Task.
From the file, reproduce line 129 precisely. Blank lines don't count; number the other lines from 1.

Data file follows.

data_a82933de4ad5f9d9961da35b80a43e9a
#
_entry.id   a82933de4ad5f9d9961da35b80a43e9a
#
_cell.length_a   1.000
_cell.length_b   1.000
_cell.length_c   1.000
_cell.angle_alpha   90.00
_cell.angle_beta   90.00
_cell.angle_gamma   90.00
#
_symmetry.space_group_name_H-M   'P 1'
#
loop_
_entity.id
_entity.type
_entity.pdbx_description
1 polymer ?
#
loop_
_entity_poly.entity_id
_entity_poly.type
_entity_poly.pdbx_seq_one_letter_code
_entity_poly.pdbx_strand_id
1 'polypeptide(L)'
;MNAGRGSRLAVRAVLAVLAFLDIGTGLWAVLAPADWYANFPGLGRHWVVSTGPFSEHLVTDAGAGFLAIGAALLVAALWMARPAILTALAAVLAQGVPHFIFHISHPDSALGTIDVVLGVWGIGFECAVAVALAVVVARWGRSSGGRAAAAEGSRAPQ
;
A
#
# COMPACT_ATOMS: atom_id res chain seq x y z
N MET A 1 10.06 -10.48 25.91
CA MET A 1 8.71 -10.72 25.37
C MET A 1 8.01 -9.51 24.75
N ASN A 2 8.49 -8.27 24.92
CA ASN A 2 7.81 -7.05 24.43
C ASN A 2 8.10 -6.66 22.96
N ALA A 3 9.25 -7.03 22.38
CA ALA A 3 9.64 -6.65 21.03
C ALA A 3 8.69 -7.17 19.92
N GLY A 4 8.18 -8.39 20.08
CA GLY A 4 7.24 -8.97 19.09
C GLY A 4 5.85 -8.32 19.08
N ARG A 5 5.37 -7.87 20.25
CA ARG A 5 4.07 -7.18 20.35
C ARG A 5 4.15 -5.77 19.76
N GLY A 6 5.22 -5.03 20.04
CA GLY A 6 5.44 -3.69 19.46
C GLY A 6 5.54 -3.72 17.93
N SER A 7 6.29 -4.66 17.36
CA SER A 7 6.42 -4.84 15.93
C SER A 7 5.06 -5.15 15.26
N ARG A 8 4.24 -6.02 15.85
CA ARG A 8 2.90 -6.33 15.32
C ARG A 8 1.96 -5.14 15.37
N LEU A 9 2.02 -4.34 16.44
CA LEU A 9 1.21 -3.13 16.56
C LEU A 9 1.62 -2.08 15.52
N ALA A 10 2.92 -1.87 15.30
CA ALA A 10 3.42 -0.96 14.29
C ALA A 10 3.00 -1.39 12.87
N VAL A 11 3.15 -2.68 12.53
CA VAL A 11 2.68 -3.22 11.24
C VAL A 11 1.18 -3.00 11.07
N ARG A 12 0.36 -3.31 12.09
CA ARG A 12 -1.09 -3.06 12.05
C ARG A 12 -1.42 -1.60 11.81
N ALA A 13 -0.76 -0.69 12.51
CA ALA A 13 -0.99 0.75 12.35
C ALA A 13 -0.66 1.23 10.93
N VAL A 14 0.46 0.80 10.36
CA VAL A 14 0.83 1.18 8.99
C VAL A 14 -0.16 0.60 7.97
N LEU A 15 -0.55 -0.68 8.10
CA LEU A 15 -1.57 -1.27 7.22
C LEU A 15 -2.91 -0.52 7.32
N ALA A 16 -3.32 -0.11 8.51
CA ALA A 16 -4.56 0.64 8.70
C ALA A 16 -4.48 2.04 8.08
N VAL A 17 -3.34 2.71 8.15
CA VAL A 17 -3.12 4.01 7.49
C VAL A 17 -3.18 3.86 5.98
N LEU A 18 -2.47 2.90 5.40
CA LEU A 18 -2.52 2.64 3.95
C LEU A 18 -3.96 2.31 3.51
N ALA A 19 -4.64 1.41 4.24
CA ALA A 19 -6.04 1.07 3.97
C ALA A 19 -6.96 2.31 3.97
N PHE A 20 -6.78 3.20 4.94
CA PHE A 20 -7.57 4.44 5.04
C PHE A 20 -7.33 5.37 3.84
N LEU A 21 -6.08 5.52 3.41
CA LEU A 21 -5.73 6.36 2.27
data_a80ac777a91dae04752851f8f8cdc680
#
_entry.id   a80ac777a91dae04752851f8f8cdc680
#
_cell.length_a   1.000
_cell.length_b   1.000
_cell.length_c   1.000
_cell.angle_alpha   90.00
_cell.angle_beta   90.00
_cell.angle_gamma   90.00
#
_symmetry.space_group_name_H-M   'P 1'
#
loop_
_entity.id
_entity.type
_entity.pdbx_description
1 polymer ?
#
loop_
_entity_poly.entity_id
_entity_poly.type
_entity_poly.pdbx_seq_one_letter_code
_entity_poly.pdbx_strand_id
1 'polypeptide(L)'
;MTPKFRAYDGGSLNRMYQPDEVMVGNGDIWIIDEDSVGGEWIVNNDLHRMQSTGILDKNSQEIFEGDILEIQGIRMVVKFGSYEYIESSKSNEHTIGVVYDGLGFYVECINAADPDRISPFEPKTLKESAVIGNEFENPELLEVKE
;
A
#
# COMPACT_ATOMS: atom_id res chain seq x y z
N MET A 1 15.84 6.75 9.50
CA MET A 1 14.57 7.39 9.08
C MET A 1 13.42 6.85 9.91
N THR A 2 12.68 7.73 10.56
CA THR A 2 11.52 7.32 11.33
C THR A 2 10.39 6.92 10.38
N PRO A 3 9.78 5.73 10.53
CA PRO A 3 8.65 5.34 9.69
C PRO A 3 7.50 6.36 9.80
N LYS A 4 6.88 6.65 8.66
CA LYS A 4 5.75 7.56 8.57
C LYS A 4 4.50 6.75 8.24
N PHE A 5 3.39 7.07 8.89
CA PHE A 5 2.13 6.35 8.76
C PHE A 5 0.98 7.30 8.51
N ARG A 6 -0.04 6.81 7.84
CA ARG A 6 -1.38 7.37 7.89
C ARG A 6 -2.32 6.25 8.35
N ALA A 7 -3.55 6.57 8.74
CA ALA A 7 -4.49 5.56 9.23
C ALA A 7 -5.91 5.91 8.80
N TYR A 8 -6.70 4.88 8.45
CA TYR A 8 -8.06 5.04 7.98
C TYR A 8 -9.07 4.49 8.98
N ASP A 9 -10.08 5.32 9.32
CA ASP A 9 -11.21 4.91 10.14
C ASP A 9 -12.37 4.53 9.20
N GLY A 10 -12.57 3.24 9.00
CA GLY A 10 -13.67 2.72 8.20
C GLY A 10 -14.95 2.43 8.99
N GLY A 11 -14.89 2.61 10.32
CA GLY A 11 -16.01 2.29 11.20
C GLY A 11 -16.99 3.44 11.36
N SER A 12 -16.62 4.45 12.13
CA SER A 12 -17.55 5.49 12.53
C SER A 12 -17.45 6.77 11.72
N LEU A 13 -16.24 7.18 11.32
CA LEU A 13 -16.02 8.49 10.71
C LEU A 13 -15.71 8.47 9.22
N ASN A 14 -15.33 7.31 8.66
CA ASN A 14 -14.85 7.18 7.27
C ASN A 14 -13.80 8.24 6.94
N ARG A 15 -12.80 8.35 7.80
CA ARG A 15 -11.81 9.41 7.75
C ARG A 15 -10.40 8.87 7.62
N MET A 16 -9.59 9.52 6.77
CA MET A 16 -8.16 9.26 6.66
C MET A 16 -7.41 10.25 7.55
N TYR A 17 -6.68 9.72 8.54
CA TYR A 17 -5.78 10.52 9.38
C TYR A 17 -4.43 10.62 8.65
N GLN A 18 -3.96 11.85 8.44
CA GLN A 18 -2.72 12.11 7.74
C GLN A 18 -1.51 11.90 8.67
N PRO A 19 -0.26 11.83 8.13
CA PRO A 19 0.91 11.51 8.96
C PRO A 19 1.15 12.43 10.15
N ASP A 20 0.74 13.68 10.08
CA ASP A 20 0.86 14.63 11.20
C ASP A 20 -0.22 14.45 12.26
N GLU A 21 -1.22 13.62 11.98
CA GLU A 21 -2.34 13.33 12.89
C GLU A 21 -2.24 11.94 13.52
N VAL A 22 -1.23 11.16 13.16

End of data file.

N PRO A 3 9.78 5.73 10.53